Definitions

from The American Heritage® Dictionary of the English Language, 5th Edition.

  • noun Any of various small marine chordates of the group Conodonta of the Paleozoic Era and the Triassic Period, preserved primarily in the form of their conelike teeth.
  • noun A fossil tooth of this chordate. Conodonts are the most widespread Paleozoic microfossils and are important for biostratigraphic indexing.

from The Century Dictionary.

  • noun A small glistening fossil organism, discovered by Pander in Silurian and Devonian rocks in Russia, and subsequently observed in other strata in different localities, and variously supposed to be a tooth of a cyclostomous fish, or a spine, hooklet, or denticle of a mollusk or an a˙nnelid: so named from its conical tooth-like appearance. These organisms are certainly not teeth of any vertebrates, and are probably the remains of worms.

from the GNU version of the Collaborative International Dictionary of English.

  • noun (Zoöl.) A peculiar toothlike fossil of many forms, found especially in carboniferous rocks. Such fossils are supposed by some to be the teeth of marsipobranch fishes, but they are probably the jaws of annelids.

from Wiktionary, Creative Commons Attribution/Share-Alike License.

  • noun Any of several extinct fishlike chordates that had conelike teeth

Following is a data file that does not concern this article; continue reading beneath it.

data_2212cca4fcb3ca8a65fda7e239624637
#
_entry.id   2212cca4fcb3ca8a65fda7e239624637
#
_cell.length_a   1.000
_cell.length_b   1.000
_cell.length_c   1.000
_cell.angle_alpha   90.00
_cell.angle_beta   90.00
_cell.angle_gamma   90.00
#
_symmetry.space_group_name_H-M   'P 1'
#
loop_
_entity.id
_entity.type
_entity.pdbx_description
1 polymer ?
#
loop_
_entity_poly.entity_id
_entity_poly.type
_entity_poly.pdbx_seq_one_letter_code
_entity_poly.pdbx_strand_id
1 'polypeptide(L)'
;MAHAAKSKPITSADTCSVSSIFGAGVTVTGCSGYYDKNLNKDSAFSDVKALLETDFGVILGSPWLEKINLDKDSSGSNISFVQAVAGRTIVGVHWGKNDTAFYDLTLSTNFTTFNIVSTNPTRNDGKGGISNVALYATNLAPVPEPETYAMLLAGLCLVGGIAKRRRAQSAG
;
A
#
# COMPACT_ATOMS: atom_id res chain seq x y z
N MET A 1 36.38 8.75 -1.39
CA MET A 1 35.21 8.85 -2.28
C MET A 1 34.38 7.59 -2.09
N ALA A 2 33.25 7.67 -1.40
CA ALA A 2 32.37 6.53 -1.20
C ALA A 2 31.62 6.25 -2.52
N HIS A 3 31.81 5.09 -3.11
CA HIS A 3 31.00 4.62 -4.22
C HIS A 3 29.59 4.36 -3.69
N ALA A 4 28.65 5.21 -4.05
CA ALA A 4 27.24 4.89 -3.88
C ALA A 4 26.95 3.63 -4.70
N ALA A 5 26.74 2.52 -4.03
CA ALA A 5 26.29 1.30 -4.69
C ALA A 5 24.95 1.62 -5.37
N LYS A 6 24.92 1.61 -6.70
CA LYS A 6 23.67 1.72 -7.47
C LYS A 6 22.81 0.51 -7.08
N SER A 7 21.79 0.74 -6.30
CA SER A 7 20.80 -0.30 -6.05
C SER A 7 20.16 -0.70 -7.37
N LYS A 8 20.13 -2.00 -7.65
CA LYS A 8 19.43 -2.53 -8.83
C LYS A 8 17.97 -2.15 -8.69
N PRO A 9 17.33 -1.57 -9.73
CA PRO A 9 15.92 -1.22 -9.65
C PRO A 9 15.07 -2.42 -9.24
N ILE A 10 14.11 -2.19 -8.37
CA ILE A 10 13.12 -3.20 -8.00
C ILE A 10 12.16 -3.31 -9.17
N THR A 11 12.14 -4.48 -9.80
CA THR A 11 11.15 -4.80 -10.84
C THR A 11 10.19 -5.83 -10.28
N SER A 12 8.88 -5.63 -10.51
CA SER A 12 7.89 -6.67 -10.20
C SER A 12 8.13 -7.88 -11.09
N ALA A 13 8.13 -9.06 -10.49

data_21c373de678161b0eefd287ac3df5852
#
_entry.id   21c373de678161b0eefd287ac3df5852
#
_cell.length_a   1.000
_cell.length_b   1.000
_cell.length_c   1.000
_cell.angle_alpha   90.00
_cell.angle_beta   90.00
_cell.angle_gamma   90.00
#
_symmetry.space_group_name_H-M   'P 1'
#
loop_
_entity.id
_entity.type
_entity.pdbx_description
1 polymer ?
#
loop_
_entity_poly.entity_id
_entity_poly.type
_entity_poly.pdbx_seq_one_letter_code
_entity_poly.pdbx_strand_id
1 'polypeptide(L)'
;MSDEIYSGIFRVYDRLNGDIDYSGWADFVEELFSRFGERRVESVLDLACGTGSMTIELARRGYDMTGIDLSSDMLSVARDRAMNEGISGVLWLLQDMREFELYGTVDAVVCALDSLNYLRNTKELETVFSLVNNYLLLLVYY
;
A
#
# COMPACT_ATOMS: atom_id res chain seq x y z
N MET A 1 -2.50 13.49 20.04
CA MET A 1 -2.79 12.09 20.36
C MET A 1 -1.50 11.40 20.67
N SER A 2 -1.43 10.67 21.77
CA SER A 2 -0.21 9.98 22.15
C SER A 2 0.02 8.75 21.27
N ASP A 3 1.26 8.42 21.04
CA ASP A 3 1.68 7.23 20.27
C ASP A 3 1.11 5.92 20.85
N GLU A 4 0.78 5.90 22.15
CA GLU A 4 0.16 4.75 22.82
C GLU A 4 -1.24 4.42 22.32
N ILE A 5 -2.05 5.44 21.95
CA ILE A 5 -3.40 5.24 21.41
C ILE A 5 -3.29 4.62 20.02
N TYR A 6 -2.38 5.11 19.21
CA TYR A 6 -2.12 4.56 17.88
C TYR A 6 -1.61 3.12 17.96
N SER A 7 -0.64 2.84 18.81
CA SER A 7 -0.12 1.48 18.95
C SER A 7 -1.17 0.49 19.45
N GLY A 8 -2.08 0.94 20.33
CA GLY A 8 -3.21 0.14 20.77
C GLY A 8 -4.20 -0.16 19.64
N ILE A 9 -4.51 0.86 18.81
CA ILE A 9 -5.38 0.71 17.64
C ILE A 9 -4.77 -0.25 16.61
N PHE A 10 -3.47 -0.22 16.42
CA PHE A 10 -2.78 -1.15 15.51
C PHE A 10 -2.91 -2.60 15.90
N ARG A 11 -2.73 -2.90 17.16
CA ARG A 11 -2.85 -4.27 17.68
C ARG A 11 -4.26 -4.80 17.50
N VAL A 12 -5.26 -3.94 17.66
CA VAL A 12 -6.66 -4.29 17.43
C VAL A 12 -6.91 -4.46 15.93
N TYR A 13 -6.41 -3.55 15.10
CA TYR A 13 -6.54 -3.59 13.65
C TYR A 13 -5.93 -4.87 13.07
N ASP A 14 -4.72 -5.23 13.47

• noun A microfossil tooth of such an animal

from WordNet 3.0 Copyright 2006 by Princeton University. All rights reserved.

  • noun small (2 inches long) extinct eellike fish with a finned tail and a notochord and having cone-shaped teeth containing cellular bone; late Cambrian to late Triassic; possible predecessor of the cyclostomes
  • noun the tiny fossil cone-shaped tooth of a primitive vertebrate of order Conodonta

Etymologies

from The American Heritage® Dictionary of the English Language, 4th Edition

[Greek kōnos, cone; see kō- in Indo-European roots + –odont.]

Examples

Comments

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  • "...marked with the spiral and circle of petrified brachiopod and trilobite and conodont, languid graptolites drifting after plankton frozen in one instant of their incessant trawl..."

    - Niall Griffiths, Sheepshagger

    January 15, 2008

  • The word conodont was coined in 1856 by C.H. Pander, a Russian paleontologist who studied Silurian fish fossils of Eastern Europe.

    July 15, 2010